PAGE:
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Out of curiosity I've applied (common household) sugar + water mixture to a urine glucose test strip and found no change in color. Is the test strip faulty? Is there any other way to confirm that the test strip works?

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  • Welcome to Medical Sciences! Questions here are required to show results of prior research. As described in the help center and this meta post, this demonstrates that you’ve taken the time to try to help yourself, saves us from reiterating obvious answers, and helps you get more specific and relevant answers. Please edit your question with links to or references to what you've found in your search. Otherwise your question may be closed.
    – Carey Gregory
    Nov 19, 2022 at 22:51
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    Note that table sugar is sucrose, not glucose, so it probably doesn't react to sucrose. But I don't know that for a fact, so you might want to begin your investigation there.
    – Carey Gregory
    Nov 19, 2022 at 22:54

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According to Cowart and Stachura (1990 NBK 245):

Techniques for measuring glucosuria are based upon either glucose oxidase (specific for glucose) or copper sulfate reduction (nonspecific: detects reducing substances including glucose, fructose, lactose, pentoses, galactose, homogentisic acid, and ascorbic acid). ... In the glucose oxidase-based technique, hydrogen peroxide is generated and reacts with horseradish peroxidase to produce nascent oxygen. It in turn oxidizes orthotoluidine to produce the blue or purple color that is read. In [some reactions], oxidized orthotoluidine is reacted with the yellow dye tartrazine to produce a greater range of color development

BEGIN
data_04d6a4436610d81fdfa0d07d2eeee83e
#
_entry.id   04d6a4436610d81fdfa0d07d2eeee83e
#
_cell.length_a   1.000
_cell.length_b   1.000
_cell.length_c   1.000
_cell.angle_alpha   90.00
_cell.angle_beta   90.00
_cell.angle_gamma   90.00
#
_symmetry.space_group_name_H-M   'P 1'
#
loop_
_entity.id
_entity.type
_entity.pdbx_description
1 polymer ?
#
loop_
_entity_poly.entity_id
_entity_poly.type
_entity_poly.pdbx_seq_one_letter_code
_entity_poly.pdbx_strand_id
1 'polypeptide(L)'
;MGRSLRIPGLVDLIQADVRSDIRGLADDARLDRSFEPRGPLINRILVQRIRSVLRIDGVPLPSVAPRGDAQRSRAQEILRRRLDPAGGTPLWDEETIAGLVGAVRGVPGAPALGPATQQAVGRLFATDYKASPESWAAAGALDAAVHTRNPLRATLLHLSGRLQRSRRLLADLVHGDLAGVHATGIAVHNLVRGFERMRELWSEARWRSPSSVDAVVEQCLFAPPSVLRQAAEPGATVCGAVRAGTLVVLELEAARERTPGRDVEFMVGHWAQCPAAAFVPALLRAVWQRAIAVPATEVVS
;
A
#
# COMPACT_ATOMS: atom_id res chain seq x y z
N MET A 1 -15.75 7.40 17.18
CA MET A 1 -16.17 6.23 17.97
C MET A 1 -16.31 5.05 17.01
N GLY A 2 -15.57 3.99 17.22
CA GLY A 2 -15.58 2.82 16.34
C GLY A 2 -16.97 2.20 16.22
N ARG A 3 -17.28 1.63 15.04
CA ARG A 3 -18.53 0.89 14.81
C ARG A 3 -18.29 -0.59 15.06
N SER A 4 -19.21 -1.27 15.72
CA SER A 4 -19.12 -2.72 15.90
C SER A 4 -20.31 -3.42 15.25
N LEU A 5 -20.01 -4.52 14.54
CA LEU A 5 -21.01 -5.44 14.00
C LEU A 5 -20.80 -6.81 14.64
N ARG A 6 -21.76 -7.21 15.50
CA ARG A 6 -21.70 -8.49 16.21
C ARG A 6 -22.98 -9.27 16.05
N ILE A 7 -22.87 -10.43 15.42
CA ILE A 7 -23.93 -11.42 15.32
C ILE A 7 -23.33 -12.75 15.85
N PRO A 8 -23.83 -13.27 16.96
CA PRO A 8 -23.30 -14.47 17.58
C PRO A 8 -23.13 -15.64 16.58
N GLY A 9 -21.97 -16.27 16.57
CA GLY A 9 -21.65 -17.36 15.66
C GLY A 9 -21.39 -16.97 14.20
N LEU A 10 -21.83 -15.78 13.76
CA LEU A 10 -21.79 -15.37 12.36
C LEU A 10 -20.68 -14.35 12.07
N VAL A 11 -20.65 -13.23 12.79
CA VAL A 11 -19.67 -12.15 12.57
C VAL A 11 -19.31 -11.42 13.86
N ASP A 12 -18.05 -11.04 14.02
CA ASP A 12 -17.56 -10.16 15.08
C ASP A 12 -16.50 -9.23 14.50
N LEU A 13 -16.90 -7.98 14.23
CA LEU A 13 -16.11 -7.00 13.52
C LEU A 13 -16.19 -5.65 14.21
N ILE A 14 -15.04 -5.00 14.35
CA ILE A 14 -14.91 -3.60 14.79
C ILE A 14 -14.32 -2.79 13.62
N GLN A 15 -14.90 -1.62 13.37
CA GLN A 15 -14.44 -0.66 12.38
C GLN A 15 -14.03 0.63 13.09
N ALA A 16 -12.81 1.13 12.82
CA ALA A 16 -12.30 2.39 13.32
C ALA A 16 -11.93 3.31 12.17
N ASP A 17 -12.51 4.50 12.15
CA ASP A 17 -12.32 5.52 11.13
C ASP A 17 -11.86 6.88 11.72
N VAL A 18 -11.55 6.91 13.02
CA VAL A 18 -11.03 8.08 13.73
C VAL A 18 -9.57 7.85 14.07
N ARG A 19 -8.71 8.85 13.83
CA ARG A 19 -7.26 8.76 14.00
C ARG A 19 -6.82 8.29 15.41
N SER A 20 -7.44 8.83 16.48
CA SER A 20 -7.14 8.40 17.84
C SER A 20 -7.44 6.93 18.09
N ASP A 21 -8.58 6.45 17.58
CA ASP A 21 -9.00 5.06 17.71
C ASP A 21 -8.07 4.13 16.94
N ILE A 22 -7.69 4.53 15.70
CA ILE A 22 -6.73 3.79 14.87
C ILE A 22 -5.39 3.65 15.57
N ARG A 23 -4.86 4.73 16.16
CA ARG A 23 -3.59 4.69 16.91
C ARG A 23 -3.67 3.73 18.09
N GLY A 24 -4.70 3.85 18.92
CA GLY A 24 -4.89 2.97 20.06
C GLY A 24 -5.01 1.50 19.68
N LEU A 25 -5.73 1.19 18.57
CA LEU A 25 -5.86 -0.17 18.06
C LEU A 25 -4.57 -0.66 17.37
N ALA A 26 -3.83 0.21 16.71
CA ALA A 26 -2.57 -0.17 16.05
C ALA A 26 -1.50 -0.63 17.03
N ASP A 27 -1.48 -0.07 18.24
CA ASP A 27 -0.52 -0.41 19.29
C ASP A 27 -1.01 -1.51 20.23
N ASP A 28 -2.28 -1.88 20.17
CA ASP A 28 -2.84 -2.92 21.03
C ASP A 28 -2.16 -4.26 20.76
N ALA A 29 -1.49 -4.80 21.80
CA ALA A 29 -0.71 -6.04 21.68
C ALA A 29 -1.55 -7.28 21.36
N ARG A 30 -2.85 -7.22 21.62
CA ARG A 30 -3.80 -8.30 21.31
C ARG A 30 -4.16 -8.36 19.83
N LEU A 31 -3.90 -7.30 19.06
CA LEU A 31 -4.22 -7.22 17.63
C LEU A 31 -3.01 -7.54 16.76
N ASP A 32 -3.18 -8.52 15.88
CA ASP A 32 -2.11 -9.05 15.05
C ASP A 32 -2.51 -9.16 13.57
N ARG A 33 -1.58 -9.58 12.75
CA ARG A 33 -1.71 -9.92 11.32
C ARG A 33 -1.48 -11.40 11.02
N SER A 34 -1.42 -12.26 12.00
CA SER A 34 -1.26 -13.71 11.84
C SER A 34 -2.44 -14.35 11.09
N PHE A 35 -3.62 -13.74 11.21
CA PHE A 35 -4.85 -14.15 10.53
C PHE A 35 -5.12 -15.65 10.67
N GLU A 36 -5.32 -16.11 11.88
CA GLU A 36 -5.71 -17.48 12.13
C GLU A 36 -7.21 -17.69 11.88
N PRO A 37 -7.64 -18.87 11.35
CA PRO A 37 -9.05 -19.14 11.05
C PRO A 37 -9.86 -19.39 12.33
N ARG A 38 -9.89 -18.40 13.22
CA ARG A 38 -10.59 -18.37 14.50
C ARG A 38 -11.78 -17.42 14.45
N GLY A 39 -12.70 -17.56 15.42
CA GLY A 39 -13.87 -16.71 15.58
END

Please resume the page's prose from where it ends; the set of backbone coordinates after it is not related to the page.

As Carey Gregory notes in the comments, sucrose is a dimer of glucose and fructose. Thus, to react with glucose oxidate, it would first need to be broken down (ie by sucrase).

Regardless, it seems unwise to attempt to mix up a positive control for your medical test equipment from table sugar.

If necessary, use positive controls from vendors with traceable lot numbers and material safety data sheets. For example, this product includes positive controls for glucose (I have no affiliation with the company and cannot confirm it actually works).

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